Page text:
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March 12, 2018

Book Notes - Michael Noll "The Writer's Field Guide to the Craft of Fiction"

The Writer's Field Guide to the Craft of Fiction

In the Book Notes series, authors create and discuss a music playlist that relates in some way to their recently published book.

Previous contributors include Jesmyn Ward, Bret Easton Ellis, Celeste Ng, Lauren Groff, T.C. Boyle, Dana Spiotta, Amy Bloom, Aimee Bender, Heidi Julavits, Hari Kunzru, and many others.

In The Writer's Field Guide to the Craft of Fiction, Michael Noll performs close readings on single pages from contemporary fiction and uses the text as a tool to teach writing.

Tim Horvath wrote of the book:

"....The Writer’s Field Guide to the Craft of Fiction, in which reading and writing are rightly treated as inextricable, such that every sharp insight and lively provocation is rooted in the terra firma of great writing. Indeed, its primary text excerpts are impeccable, but it is also Noll’s own intuition, reading acumen, and willingness to push beyond the obvious that ultimately make these exercises so worthwhile, and the book a gem.:

In his own words, here is Michael Noll's Book Notes music playlist for his book The Writer's Field Guide to the Craft of Fiction:

The Writer's Field Guide to the Craft of Fiction is a book about learning to read as a writer. This doesn’t mean the ability to identify good or bad passages in a book or even being able to explain why they work or do not. Instead, it means learning to solve the problems posed by your particular story or novel by borrowing and adapting sentence-level strategies used by authors you admire (and some that you might not). As a writing teacher, it means learning to give your students practical advice framed in the positive (try this and this) rather than the negative (Don’t begin a story with a buzzing alarm clock or dialogue, don’t describe characters by having them look in a mirror). The following are songs that demonstrate the growth we strive for as artists.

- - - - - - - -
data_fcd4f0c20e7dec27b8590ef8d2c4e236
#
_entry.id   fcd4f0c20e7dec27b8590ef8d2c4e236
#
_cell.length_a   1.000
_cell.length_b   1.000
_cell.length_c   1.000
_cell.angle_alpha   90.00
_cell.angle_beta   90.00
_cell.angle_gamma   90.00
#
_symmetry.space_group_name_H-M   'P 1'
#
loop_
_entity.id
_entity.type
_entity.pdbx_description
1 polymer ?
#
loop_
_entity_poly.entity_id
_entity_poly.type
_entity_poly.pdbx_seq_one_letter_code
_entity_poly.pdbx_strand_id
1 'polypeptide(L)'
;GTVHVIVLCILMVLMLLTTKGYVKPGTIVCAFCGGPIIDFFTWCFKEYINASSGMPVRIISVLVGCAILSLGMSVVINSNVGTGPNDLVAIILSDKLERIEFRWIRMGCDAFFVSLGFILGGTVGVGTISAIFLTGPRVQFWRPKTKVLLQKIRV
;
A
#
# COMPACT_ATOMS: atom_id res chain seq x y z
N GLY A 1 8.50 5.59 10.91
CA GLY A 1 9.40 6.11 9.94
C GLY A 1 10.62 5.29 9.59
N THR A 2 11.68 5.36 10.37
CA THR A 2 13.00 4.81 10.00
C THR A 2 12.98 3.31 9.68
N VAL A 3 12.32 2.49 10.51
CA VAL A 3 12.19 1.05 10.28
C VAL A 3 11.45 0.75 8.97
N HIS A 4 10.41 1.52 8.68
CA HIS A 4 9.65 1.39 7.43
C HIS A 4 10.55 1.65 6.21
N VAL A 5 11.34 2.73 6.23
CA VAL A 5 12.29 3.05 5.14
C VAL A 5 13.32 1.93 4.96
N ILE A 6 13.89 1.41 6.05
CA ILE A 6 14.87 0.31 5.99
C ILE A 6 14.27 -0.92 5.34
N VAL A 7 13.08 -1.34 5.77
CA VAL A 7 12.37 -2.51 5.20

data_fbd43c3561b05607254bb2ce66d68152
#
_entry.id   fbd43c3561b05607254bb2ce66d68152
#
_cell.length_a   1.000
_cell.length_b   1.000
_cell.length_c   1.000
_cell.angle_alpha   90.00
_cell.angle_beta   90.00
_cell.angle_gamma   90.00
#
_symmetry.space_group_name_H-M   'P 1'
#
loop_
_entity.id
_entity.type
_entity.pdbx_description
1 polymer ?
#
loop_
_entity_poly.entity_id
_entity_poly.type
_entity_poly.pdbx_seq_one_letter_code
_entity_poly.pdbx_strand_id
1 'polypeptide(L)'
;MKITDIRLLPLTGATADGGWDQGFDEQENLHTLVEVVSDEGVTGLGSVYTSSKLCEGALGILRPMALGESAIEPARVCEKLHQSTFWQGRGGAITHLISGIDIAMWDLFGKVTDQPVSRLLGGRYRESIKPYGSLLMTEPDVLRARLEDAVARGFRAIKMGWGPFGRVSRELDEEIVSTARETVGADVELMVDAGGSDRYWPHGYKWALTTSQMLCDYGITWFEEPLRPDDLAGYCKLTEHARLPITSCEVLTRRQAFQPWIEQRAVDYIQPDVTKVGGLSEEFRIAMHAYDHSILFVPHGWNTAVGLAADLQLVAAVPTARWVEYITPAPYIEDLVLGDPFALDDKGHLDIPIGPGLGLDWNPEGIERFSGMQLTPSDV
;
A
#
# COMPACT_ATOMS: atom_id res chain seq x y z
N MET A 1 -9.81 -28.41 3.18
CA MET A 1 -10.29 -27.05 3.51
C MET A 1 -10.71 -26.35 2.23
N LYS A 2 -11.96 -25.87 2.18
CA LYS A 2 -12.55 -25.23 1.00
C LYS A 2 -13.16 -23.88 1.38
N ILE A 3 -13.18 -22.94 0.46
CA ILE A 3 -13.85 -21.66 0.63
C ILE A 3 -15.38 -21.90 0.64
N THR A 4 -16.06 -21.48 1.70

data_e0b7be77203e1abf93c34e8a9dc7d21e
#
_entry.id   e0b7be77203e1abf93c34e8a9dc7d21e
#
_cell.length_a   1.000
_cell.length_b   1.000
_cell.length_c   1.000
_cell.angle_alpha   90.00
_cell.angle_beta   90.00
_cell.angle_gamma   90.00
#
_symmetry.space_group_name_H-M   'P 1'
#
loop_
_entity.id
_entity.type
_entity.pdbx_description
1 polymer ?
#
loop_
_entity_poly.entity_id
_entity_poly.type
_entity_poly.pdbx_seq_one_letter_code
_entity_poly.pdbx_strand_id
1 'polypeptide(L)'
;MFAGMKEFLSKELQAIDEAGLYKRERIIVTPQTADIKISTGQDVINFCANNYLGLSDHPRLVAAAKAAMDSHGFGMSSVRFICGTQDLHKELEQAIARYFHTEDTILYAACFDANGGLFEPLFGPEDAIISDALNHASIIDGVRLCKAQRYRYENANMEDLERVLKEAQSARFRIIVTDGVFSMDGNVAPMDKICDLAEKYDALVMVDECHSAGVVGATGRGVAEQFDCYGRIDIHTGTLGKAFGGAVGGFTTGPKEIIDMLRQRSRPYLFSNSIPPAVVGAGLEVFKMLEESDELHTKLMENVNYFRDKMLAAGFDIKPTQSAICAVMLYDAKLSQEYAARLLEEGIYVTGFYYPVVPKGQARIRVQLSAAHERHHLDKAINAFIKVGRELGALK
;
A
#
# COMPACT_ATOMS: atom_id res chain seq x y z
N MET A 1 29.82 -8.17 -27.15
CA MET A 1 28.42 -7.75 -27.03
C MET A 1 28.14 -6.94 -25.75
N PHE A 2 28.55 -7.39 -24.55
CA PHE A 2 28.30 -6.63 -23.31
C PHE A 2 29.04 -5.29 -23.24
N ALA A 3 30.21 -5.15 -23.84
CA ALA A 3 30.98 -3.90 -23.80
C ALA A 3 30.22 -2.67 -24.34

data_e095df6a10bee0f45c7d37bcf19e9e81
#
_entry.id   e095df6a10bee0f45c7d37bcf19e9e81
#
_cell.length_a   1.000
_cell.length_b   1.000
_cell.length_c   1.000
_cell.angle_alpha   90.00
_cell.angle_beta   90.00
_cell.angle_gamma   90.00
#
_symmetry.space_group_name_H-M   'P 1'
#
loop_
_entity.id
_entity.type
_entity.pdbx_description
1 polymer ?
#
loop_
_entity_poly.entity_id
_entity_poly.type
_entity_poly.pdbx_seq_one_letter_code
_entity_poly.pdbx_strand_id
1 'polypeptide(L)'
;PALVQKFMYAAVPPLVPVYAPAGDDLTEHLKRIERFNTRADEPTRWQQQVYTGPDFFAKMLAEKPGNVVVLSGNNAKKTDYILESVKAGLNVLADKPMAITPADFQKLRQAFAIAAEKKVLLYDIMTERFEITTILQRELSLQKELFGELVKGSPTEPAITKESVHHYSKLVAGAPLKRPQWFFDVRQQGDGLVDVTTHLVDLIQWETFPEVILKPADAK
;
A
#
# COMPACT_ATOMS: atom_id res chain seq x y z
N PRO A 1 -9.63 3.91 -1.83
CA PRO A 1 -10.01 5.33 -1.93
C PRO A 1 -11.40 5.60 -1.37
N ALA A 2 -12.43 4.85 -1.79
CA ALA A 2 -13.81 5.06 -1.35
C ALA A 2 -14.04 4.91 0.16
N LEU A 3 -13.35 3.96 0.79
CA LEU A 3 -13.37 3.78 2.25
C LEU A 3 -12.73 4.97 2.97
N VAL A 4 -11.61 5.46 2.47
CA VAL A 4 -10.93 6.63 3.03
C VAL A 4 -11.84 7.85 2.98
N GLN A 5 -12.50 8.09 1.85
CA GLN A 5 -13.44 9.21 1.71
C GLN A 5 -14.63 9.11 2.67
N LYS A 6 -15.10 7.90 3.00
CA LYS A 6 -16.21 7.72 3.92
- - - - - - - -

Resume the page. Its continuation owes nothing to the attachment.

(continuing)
1. "Only the Lonely," by Roy Orbison
A couple of years ago, I heard an interview with the great Texas songwriter Joe Ely, who, like Orbison, had grown up in the big, open country of West Texas. Ely was amazed at the incongruence of Orbison’s childhood and the music he recorded, imagining Orbison driving around on those empty roads with such soaring operatic melodies in his head. I love this story, and not just because I grew up in rural Kansas, sitting in a wooden rocking chair, often holding one of my sleeping baby siblings, and listening to my parents’ Elton John and Linda Ronstadt records. As writers, we too often try to write what other people expect from us. As writing teachers, we encourage students to read and imitate the sort of work we love. Orbison found success with a sound that was distinctly his own, influenced by the music he loved.

2. "Free Fallin’," by Tom Petty
Shortly after Petty died, I read a story about how he’d come up with his biggest hit. He was goofing around with Electric Light Orchestra’s Jeff Lynne and played a riff that would become the opening of “Free Fallin’.” Lynne said, “That’s a really good riff but there’s one chord too many.” Petty took his friend’s advice, and the song was born. As writers, most of us fear critiques, but when we get them from people with a serious knowledge of craft, the revisions that result can transform our work.

3. "God Bless America," sang by Ray Charles, featuring Slash from Guns N’ Roses
In this weird meeting of musical greats, Ray Charles was leading the band through rehearsal and stopped because he didn’t like what Slash was playing. It turned out that the Guns N’ Rose guitarist couldn’t read music. So, Charles sang what he wanted, and Slash played it. In writing classes, we sometimes get hung up on taxonomy and terminology: third-person limited, free indirect discourse. Instead of trying to name and pin down something that slides through the stories we read and tell, it can be helpful to point to an actual page of text and say, “See that? Try doing that.”

4. "Feel Like Funkin’ It Up," by Rebirth Brass Band
About ten years ago, my wife introduced me to the Dirty Dozen Brass Band at the Austin City Limits music festival. They played in a small tent, and we danced so hard that we sweated through our clothes. The next year, we saw Rebirth, and even though both bands are from New Orleans and play the same style of music, Rebirth felt newer, cooler, fresher. They incorporated more call-and-response and dressed in a style that seemed as much hip-hop as New Orleans; they also appeared to be younger than the Dirty Dozen guys. To my mind, they had taken the brass band sound and updated it. Of course, both bands are nearly 40 years old, and guest musicians tend to bounce back and forth between them. It’s a reminder that slight changes to style, and bringing in different influences, can make old stories (or in this case, beats and melodies) seem brand new.

5. "Avant Gardener," by Courtney Barnett